Mini Update: Meet The Team - Charles Cecil
Hi guys! So the time is almost up for this Kickstarter project. This is the final opportunity to pick any additional Kickstarter-exclusive rewards. It has been the most amazing adventure for which we offer you huge thanks. Your generosity will profoundly affect how we are now able to create new games.
This final 'meet the team' introduces Charles Cecil, CEO and co-founder of Revolution.
Could you introduce yourself to us & what do you do at Revolution?
I’m Charles Cecil, Director of the Broken Sword series. I drive the creative elements of our games, in particular writing the story and designing the puzzles. We have a wonderful team and it is a great pleasure working with them all.
How did you first get into video games?
Back in 1980, I had just left school and was preparing to go to university to study Mechanical Engineering. A friend had started a small games company, Artic Computing, and asked me to write a text adventure game for the ZX81. I was blown away by the opportunities that this home computer, with one whole KB of memory, offered as a medium for entertainment and I wrote my first game Inca Curse. The game sold well, and I went on to write several more. This was a golden era for small developer/publishers – in many ways that sense of excitement has returned as independent developers like Revolution have the ability to communicate directly with their fans, and to self-publish their titles.
Tell us about your life outside Revolution?
Revolution, of course, absolutely dominates my life – how could anyone have a more exciting and stimulating job? My family is part of it too - my wife, Noirin Carmody, was one of the co-founders of Revolution. Both my children are passionate gamers: my daughter is studying Film Studies at university and my son is about to start a Computer Sciences degree with the aim of programming games.
I love travelling and exploring, particularly when it relates to a new game. What a great excuse to really find out everything about a place - its history, drama and quirks.
I row and compete in regattas and head races on our river Ouse. In spring / summer it's glorious – partly because of the contrast to winter when, at its coldest, the river partially freezes over, ice forms around our blades and in our hair, and our fingers get chilblanes. I also used to be an enthusiastic cyclist until someone stole my bicycle!
Have you always lived in York if not, where?
No. I was born in London, but moved to the Belgian Congo when I was very young. We were caught in a very bloody rebellion – the Europeans were massacred in a town opposite ours and we had to escape quickly. My mother was about to give birth to my sister so it was all very traumatic; she has written a book, Drums on the night air, which describes our family’s escape. We eventually returned to London after time in Nigeria and Iran.
I decided to go to Manchester University, a vibrant city in the North of England. This is across from Hull, the city in which Artic Computing was based. So during this time I got to know Lancashire and Yorkshire – and decided to stay.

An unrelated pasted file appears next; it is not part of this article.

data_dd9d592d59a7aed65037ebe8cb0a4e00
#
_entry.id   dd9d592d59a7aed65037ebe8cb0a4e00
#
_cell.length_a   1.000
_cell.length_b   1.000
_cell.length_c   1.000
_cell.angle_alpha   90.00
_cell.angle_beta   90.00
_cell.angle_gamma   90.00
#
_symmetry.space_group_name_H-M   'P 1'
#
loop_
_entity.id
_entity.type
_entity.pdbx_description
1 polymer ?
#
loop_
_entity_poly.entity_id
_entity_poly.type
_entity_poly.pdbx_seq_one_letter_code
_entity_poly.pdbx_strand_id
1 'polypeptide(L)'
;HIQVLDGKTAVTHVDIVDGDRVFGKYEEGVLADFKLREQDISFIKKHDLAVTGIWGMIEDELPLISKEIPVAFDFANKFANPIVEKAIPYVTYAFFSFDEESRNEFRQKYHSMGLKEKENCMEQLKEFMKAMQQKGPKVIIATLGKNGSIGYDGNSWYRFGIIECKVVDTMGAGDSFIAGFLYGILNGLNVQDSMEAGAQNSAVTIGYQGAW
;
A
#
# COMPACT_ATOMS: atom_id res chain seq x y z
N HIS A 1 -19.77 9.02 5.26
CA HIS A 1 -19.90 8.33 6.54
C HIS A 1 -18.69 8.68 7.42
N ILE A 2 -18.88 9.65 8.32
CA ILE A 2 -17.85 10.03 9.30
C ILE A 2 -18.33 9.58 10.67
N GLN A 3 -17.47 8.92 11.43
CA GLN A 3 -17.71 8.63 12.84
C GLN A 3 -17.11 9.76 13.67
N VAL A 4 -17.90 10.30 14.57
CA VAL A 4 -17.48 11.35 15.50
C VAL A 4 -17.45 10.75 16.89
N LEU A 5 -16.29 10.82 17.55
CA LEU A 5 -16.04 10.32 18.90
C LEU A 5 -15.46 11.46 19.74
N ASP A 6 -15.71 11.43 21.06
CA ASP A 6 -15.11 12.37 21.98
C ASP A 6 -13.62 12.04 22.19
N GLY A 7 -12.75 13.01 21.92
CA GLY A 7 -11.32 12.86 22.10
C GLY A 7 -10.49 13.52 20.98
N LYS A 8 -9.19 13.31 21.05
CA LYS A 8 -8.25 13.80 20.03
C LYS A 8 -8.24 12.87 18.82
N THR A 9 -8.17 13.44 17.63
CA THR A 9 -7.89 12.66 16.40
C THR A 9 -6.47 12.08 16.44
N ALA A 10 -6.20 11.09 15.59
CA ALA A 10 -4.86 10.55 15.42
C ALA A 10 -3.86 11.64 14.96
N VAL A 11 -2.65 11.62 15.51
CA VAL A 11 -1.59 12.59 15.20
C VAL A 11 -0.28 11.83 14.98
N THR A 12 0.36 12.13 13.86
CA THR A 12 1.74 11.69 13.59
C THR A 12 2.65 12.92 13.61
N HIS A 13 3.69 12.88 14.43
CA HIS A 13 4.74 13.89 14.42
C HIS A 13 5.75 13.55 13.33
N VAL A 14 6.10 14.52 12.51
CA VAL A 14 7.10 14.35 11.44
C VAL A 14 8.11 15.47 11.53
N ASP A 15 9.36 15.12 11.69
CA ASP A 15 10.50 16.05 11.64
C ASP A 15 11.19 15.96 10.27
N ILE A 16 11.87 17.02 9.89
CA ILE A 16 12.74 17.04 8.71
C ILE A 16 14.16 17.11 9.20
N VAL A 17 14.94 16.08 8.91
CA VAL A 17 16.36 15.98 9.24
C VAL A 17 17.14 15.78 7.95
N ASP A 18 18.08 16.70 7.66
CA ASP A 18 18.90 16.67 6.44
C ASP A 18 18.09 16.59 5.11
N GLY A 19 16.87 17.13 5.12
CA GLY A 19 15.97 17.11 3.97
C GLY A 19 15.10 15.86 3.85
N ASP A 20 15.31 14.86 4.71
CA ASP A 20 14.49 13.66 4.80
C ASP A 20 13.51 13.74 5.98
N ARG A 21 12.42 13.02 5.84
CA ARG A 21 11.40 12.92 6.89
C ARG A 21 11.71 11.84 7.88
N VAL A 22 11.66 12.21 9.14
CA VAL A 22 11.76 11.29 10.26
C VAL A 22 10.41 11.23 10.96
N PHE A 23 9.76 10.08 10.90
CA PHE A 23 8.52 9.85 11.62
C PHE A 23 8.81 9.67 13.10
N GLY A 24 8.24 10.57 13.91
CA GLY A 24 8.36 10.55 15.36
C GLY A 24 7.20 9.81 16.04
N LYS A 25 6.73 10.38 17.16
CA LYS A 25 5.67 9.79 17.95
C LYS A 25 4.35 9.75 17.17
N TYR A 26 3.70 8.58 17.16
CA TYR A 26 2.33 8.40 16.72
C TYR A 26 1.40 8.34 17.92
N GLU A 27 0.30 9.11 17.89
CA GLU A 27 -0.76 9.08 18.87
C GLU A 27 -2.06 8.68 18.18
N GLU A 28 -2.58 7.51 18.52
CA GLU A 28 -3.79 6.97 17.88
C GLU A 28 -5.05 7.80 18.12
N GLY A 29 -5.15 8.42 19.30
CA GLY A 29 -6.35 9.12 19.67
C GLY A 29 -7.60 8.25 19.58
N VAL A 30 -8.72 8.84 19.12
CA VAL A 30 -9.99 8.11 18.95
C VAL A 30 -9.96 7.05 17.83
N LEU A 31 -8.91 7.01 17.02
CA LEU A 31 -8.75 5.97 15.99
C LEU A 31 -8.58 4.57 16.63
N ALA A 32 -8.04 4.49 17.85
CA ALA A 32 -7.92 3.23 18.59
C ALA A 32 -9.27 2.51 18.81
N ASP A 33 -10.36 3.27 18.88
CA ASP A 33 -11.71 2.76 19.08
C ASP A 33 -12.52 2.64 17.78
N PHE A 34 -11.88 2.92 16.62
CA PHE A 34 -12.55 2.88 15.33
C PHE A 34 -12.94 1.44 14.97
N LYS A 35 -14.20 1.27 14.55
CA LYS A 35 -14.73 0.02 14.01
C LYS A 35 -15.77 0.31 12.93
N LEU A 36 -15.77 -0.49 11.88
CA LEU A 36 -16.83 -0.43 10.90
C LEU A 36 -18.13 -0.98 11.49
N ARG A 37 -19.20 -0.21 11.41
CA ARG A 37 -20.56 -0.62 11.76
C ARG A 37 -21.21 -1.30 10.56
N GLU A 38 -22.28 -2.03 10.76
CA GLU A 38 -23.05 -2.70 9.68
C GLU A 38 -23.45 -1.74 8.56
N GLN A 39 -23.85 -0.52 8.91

York is a really lovely city. It has an extraordinary history – originally the second city of Roman Britain (Constantine the Great was declared emperor in the city in AD 306), then the capital for the Vikings. Living in the city centre, I routinely walk through the Shambles, a stunning fifteenth century street in the city centre; past the Merchant Adventurers Hall, a magnificent guild hall built in 1357; and drink at the taverns frequented by Guy Fawkes (who attended York’s St Peter’s School, founded in AD 627). From my house we look up at the East Window of the majestic York Minster, the largest single expanse of medieval glass in the world, and from the office we look back at the West side. The city is on the main train line to London and Edinburgh which ensures excellent travel links. York offers a lovely mix - the best of the old and the new.
What about that film that you have been promising? What about other mediums?
We have been approached by a number of movie studios – and have been exploring ideas. But still haven’t quite got together a team / script that we would have confidence in greenlighting.
The way that various entertainment industries have come to overlap is really exciting – I do consider that Revolution has been a pioneer in this regard. Obviously we worked closely with the wonderful Dave Gibbons (Watchmen) on Beneath a Steel Sky and very much look forward to working with him again before too long. Of course we commissioned Barrington Pheloung (Inspector Morse) to write the music for the first two Broken Swords. And more recently I found myself telling Ron Howard about Templars, and explaining to Harvey Weinstein why Shoalin Soccer wouldn’t work as a video game – but those are different stories.
What are you looking forward to the most in Broken Sword: the Serpent's Curse?
I am really looking forward to working with our fans as a team – as the latest movie update hopefully shows, we really value your comments. I am really excited that some of the financial pressures have been relieved, and that we can be more ambitious – we had come under huge pressure to reduce our costs and this Kickstarter campaign has given us great confidence. We are determined to repay the generosity of our fans with an amazing new adventure which offers both familiarity of what people love, while also offering wonderful surprises. The next six months are going to be amazing.